Format: Paperback
Oroonoko is a complicated novel for me to rate.

I think Virginia Woolf was correct in stating that Aphra Behn's career as a whole was more important than any particular work, but I suppose I still have to rate the novella as it stands. I will start by saying that it's historical context seems to be extremely important in understanding before reading it, and for a few reasons. First, Aphra Behn is considered to be the first woman to make a career for herself* (and without a male pseudonym!) from writing. Oroonoko was published in 1688 near her death to some success, but it's subject matter is just as significant, which brings me to my second point -- Oroonoko is also considered to be the first story written and published in English to show African slaves in a sympathetic manner. For these two reasons alone it is certainly worth reading, but it is not without it's faults as a novel.

If you have no problem with random capitalization, italicized dialog, and no chapter breaks, (it's a short novel so this didn't take it's toll on me) this is an "easy" adventure/tragedy to read. But the subject matter isn't always painless to uncover. As sympathetic to Oroonoko and his loyal Imoinda as it may be, it's sentiments are most definitely not modern and were at times difficult to read.

With everything going for it (and against it), Oroonoko is an interesting and important read that should continue to be discussed and not forgotten, like it nearly was.

*Also, before Behn had even begun her career as a writer, she was a spy for a bit after her husband croaked shortly after marriage. Behn is pretty rad.

And a note on the edition: The Art of the Novella series is great if you haven't already heard of it, the copy is slim and pantone-like. The paper is a nice stock too. I recommend this edition above all the others.
6 of 7 people found the following review helpful
4.0 out of 5 stars A surprising anti-slavery novel from the 17th century 8 May 2004
By gac1003 - Published on Amazon.com
Format: Paperback
Young Oroonoko, a Prince of Surinam, falls in love with a beautiful young maid named Imoinda. but unbeknownst to Oroonoko, his grandfather the King also has designs on the young maid. While the Prince is away, the King sends his vail to Imoinda, a sign that he wants to bed her. She reluctantly goes and staves off all his advances, professing her love for Oroonoko.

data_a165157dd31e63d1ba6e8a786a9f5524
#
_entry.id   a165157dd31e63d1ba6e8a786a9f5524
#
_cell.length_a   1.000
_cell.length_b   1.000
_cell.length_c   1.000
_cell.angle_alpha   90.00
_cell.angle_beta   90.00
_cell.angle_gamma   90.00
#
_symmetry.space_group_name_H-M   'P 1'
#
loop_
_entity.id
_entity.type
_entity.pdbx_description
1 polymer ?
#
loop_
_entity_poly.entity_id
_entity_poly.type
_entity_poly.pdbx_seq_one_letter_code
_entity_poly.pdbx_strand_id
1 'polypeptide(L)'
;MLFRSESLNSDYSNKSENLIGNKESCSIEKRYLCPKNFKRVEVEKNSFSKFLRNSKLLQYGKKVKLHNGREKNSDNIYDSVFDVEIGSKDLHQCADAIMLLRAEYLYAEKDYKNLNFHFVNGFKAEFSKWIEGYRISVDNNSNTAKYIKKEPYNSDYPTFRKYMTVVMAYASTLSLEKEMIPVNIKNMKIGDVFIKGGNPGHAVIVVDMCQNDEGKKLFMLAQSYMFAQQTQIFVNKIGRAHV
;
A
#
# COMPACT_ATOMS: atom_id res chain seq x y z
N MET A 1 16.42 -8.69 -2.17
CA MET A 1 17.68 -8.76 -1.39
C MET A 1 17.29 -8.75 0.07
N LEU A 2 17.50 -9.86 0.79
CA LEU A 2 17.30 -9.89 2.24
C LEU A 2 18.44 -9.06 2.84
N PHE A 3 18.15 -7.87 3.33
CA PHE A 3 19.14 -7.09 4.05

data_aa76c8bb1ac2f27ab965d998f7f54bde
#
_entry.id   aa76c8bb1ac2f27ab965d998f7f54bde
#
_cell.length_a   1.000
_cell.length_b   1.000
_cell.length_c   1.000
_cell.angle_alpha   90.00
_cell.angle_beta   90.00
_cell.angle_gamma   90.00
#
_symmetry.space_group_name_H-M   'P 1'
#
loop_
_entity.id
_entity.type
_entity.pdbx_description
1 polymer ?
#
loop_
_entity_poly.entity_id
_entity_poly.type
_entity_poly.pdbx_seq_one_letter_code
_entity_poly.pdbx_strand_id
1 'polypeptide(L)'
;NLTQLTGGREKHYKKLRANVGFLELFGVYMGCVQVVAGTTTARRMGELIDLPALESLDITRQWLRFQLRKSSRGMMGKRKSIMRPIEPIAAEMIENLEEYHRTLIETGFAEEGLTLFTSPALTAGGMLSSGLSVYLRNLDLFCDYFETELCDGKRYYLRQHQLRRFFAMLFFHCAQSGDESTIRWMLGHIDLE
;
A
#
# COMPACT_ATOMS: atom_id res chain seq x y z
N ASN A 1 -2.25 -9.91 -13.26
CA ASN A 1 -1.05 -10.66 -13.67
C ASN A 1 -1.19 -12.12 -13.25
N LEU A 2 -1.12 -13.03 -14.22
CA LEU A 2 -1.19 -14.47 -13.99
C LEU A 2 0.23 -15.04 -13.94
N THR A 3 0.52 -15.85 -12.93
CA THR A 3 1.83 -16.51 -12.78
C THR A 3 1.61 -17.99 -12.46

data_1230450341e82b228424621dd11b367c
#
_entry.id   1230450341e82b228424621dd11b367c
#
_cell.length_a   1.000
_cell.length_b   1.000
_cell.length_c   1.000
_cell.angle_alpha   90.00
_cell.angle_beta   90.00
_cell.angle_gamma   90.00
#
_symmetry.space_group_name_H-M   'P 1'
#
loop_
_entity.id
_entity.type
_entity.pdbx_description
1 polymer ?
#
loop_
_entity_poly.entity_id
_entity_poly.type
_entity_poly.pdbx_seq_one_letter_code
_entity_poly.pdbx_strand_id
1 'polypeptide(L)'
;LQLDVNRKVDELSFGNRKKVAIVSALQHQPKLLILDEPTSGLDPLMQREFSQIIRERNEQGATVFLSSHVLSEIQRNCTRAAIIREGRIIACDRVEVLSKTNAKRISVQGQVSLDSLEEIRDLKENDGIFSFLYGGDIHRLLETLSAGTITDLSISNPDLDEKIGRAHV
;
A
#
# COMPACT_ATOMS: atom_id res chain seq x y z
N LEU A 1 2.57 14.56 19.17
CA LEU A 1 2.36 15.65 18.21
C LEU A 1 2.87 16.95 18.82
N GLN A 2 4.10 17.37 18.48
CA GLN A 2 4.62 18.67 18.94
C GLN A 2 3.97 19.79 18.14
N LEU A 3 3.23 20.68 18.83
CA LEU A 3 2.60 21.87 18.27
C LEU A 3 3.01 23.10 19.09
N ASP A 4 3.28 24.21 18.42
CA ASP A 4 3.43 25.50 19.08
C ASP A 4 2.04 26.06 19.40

Upon his return, Oroonoko learns what happened to his love and finds her at the King's seraglio. they share a night together, but when the King finds out, he sells Imoinda as a slave, telling Oronooko that she died.
Despondent, Oroonoko is tricked by a British captain and becomes a slave. Taken to a new land, he accidently discovers his true love Imoinda and determines to escape the bonds of slavery no matter what it takes.
This story deals with true love and is probably one of the first novels to deal with the issue of slavery -- even though it wasn't a hotbed issue during the 1680's. The characters are very well-defined, either incredibly good or monstrous, even though they sometimes act more over-the-top or overly dramatic than normal. Oroonoko himself is even based upon a real prince that Behn had met from Surinam. It does take a bit to get used to the lingo and word usage of the 17th century, but I found myself seriously enjoying the story.
3 of 3 people found the following review helpful
5.0 out of 5 stars Assigned College Reading 13 May 2014
By David H. Birley - Published on Amazon.com
Format: Paperback Verified Purchase
A view of slavery written in the 18th century, and assigned as part of a college literature class. It is hard to say "I enjoyed it" because much of its content is painful. However the authoress, at a time when female novelists were a true rarity, has a powerful and poignant way of presenting slavery as I had never seen it before. The majority of the story takes place in Suriname, a small Dutch colony in South America, on a plantation. It happens at a time when slave labor was taken for granted. Slaves were chattels to be bought, sold, used, worn out, and, if circumstances required, executed. Much more powerful than later offerings like Uncle Tom's Cabin, Aphra Behn makes the protagonist a truly human person, despite being a slave.